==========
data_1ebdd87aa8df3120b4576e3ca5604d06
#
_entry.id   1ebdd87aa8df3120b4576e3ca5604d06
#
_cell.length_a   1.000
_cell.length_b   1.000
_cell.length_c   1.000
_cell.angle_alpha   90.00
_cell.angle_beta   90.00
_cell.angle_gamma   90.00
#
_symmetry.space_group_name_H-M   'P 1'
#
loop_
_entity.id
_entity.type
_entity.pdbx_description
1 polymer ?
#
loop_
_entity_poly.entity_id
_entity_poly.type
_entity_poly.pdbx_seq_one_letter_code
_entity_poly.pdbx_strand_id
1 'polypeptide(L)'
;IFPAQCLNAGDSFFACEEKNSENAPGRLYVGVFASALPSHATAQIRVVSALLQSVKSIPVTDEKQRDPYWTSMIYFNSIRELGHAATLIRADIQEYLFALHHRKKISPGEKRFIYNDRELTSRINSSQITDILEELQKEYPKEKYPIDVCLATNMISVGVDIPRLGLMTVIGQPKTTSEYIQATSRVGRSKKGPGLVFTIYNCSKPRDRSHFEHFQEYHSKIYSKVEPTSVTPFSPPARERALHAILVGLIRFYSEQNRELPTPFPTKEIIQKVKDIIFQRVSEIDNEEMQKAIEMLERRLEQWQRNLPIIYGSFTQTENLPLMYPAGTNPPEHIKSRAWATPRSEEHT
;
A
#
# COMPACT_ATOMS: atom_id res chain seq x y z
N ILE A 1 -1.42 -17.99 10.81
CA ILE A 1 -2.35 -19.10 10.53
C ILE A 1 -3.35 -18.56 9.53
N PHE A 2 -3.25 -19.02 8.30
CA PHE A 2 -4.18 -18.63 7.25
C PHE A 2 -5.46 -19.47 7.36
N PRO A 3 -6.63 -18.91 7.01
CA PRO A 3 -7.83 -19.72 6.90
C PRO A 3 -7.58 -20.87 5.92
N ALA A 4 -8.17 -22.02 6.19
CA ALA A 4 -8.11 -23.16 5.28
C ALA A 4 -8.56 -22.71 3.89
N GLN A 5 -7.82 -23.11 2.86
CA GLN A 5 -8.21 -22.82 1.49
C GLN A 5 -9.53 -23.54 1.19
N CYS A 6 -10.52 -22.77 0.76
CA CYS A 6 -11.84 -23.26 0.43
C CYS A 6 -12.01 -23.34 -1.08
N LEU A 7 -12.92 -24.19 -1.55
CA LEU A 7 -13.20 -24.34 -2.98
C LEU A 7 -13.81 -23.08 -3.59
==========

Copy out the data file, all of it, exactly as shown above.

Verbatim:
data_1ebdd87aa8df3120b4576e3ca5604d06
#
_entry.id   1ebdd87aa8df3120b4576e3ca5604d06
#
_cell.length_a   1.000
_cell.length_b   1.000
_cell.length_c   1.000
_cell.angle_alpha   90.00
_cell.angle_beta   90.00
_cell.angle_gamma   90.00
#
_symmetry.space_group_name_H-M   'P 1'
#
loop_
_entity.id
_entity.type
_entity.pdbx_description
1 polymer ?
#
loop_
_entity_poly.entity_id
_entity_poly.type
_entity_poly.pdbx_seq_one_letter_code
_entity_poly.pdbx_strand_id
1 'polypeptide(L)'
;IFPAQCLNAGDSFFACEEKNSENAPGRLYVGVFASALPSHATAQIRVVSALLQSVKSIPVTDEKQRDPYWTSMIYFNSIRELGHAATLIRADIQEYLFALHHRKKISPGEKRFIYNDRELTSRINSSQITDILEELQKEYPKEKYPIDVCLATNMISVGVDIPRLGLMTVIGQPKTTSEYIQATSRVGRSKKGPGLVFTIYNCSKPRDRSHFEHFQEYHSKIYSKVEPTSVTPFSPPARERALHAILVGLIRFYSEQNRELPTPFPTKEIIQKVKDIIFQRVSEIDNEEMQKAIEMLERRLEQWQRNLPIIYGSFTQTENLPLMYPAGTNPPEHIKSRAWATPRSEEHT
;
A
#
# COMPACT_ATOMS: atom_id res chain seq x y z
N ILE A 1 -1.42 -17.99 10.81
CA ILE A 1 -2.35 -19.10 10.53
C ILE A 1 -3.35 -18.56 9.53
N PHE A 2 -3.25 -19.02 8.30
CA PHE A 2 -4.18 -18.63 7.25
C PHE A 2 -5.46 -19.47 7.36
N PRO A 3 -6.63 -18.91 7.01
CA PRO A 3 -7.83 -19.72 6.90
C PRO A 3 -7.58 -20.87 5.92
N ALA A 4 -8.17 -22.02 6.19
CA ALA A 4 -8.11 -23.16 5.28
C ALA A 4 -8.56 -22.71 3.89
N GLN A 5 -7.82 -23.11 2.86
CA GLN A 5 -8.21 -22.82 1.49
C GLN A 5 -9.53 -23.54 1.19
N CYS A 6 -10.52 -22.77 0.76
CA CYS A 6 -11.84 -23.26 0.43
C CYS A 6 -12.01 -23.34 -1.08
N LEU A 7 -12.92 -24.19 -1.55
CA LEU A 7 -13.20 -24.34 -2.98
C LEU A 7 -13.81 -23.08 -3.59